Commands using init (5)

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See most used commands
It will return a ranked list of your most commonly-entered commands using your command history

Rapidly invoke an editor to write a long, complex, or tricky command
Next time you are using your shell, try typing ctrl-x e (that is holding control key press x and then e). The shell will take what you've written on the command line thus far and paste it into the editor specified by $EDITOR. Then you can edit at leisure using all the powerful macros and commands of vi, emacs, nano, or whatever.

Find usb device
I often use it to find recently added ou removed device, or using find in /dev, or anything similar. Just run the command, plug the device, and wait to see him and only him

makes screen your default shell without breaking SCP or SFTP
I changed my shell to screen by editing .bashrc, this stopped scp from connecting. Adding two tests before screen fixed them problem.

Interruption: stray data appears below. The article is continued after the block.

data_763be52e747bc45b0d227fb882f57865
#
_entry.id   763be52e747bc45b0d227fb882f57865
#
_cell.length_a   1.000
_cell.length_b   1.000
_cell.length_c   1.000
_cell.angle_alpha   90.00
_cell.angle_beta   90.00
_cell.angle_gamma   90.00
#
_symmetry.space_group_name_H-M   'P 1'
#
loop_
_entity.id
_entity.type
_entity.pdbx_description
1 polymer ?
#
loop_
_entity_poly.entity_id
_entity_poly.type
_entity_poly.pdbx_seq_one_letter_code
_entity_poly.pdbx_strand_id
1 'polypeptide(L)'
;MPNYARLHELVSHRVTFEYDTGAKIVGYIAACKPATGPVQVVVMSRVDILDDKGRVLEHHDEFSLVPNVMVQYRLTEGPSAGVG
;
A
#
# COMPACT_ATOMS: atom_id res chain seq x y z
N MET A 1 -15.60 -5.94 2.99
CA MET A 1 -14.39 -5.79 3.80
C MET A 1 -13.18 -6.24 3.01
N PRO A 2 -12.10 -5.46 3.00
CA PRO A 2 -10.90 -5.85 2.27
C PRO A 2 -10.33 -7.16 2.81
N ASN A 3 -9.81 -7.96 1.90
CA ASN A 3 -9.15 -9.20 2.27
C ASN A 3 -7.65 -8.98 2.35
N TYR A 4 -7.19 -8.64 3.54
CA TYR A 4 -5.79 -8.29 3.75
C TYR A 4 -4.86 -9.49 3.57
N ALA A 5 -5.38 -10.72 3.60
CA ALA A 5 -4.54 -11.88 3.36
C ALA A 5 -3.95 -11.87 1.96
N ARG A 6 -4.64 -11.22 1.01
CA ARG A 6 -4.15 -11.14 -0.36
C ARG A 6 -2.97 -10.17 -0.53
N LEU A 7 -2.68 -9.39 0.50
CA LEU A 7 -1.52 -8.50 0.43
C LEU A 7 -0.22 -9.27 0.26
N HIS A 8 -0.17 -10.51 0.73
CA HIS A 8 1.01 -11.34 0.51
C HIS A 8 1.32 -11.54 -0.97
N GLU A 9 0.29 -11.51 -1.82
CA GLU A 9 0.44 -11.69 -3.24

Make sudo forget password instantly
By default sudo 'remembers' password for a few minutes, so that you do not need to re-enter password for a series of sudo commands that might follow within a short time duration. However, sometime you might want sudo to instantly 'forget' the password. (Next sudo command will need you to reenter the password) Credit: I first learned this while listening to one of the 'tuxradar' podcast.

Makes you look busy
This makes an alias for a command named 'busy'. The 'busy' command opens a random file in /usr/include to a random line with vim. Drop this in your .bash_aliases and make sure that file is initialized in your .bashrc.

display ip address
add this alias in .bashrc to fast check the ip address of your modem router alias myip="curl -s http://myip.dk | grep '' | sed -e 's/]*>//g'"

ShadyURL via CLI

Display laptop battery information

list files recursively by size


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